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- August 18, 2016
Third Circuit Says Government Can’t Infringe upon the Right of Allocution (U.S. v. Jason Moreno)
- July 21, 2016
A defendant who is convicted for committing federal sexual exploitation and child pornography crimes and who pays criminal restitution to the victim can be sued in a civil action by the victim for damages for the same offense (under 18 U.S.C. Sec. 2225)
- June 14, 2016
Arizona’s Highest Court Resolves Questions regarding DUI Convictions of Medical Marijuana Users (Dobson v. McClennen, 238 Ariz. 389 (2015))
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Pennsylvania Courts Uphold Institutional Sexual Assault Statute as Applied to Teachers’ Aide and 18 Year Old Student
- November 4, 2015
Philadelphia DUI Arrests & Challenges to the Case. By a criminal attorney in Philadelphia
Supreme Court of the United States says: The Holding of Padilla v. Kentucky Will Not Apply Retroactively
In United States v. Chaidez, No. 11–820, (February 20, 2013). The Supreme Court of the United States held that it’s earlier decision in Padilla v. Kentucky, holding that the Sixth Amendment requires defense attorneys to inform criminal defendants of the deportation risks of guilty pleas, does not apply retroactively to cases already final on direct review.
Roselva Chaidez came to the United States from Mexico in 1971; she became a lawful permanent resident in 1977. In 2003, she was indicted in the U.S. District Court for the Northern District of Illinois on three counts of mail fraud in connection with an insurance scheme. On the advice of her attorney, Chaidez pleaded guilty and received a sentence of four years of probation. The U.S. government initiated removal proceedings in 2009 under a federal law that allows deportation of any alien who commits an aggravated felony. Chaidez’s attorney never told her that pleading guilty could lead to her deportation.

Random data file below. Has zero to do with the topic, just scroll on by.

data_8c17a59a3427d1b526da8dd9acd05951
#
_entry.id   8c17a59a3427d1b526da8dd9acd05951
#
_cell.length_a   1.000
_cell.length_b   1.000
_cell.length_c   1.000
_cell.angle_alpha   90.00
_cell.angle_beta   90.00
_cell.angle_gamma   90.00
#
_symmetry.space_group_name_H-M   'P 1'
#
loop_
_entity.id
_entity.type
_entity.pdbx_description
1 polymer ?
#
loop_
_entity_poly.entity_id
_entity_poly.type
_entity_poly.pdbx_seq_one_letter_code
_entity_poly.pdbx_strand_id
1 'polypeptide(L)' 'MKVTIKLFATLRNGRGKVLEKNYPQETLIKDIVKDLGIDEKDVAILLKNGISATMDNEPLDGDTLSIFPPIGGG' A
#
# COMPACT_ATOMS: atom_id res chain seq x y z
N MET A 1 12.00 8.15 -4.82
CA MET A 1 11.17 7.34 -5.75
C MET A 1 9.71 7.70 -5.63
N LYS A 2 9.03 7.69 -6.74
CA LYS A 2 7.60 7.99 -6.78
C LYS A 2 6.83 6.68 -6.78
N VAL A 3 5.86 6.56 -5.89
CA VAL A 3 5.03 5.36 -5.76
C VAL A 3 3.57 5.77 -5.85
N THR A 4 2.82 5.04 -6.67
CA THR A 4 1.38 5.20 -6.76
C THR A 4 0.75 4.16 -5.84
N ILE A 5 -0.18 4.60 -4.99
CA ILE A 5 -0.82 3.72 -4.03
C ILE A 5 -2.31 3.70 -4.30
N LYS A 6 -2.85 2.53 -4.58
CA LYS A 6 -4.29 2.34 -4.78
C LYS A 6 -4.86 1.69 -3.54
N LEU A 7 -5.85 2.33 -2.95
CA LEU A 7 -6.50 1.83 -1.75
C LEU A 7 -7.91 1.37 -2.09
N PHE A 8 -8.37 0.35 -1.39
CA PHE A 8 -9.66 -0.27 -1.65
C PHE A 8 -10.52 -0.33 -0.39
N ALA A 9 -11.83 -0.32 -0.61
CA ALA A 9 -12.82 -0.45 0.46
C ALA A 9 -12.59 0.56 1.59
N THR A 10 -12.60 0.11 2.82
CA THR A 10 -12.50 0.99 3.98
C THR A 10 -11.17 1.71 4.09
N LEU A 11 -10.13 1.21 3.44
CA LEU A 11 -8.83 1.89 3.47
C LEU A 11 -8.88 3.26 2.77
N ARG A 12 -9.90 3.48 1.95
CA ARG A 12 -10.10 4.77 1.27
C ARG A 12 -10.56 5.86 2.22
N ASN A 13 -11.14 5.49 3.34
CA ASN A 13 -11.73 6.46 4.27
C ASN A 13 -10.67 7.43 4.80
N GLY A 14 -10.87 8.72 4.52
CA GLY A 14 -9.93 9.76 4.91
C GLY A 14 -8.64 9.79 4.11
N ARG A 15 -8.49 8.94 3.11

Chaidez filed for a writ of coram nobis, arguing ineffective assistance of counsel. While this motion was pending before the district court, the U.S. Supreme Court issued its decision in Padilla v. Kentucky, holding that it is ineffective assistance of counsel when an attorney fails to advise a client that he or she may face deportation as a result of pleading guilty. The district court concluded that Padilla did not announce a new rule, so its holding applied to Chaidez’s case. The U.S. Court of Appeals for the Seventh Circuit reversed, holding that Padilla does announce a new rule and is not retroactively applicable in this case.
The Supreme Court held that the Padilla ruling created an entirely new rule relating to whether advice about deportation fell under the scope of the Sixth Amendment right to counsel. Because the Court considered this rule separately from previous cases, it was considered a new rule and therefore could not retroactively apply to already decided cases.
If you have been charged with a crime and believe your rights may have been violated, please contact the Law Offices of Marc Neff for a confidential consultation: 215-563-9800 or via email at firstname.lastname@example.org.
Posted in: Federal White Collar Crime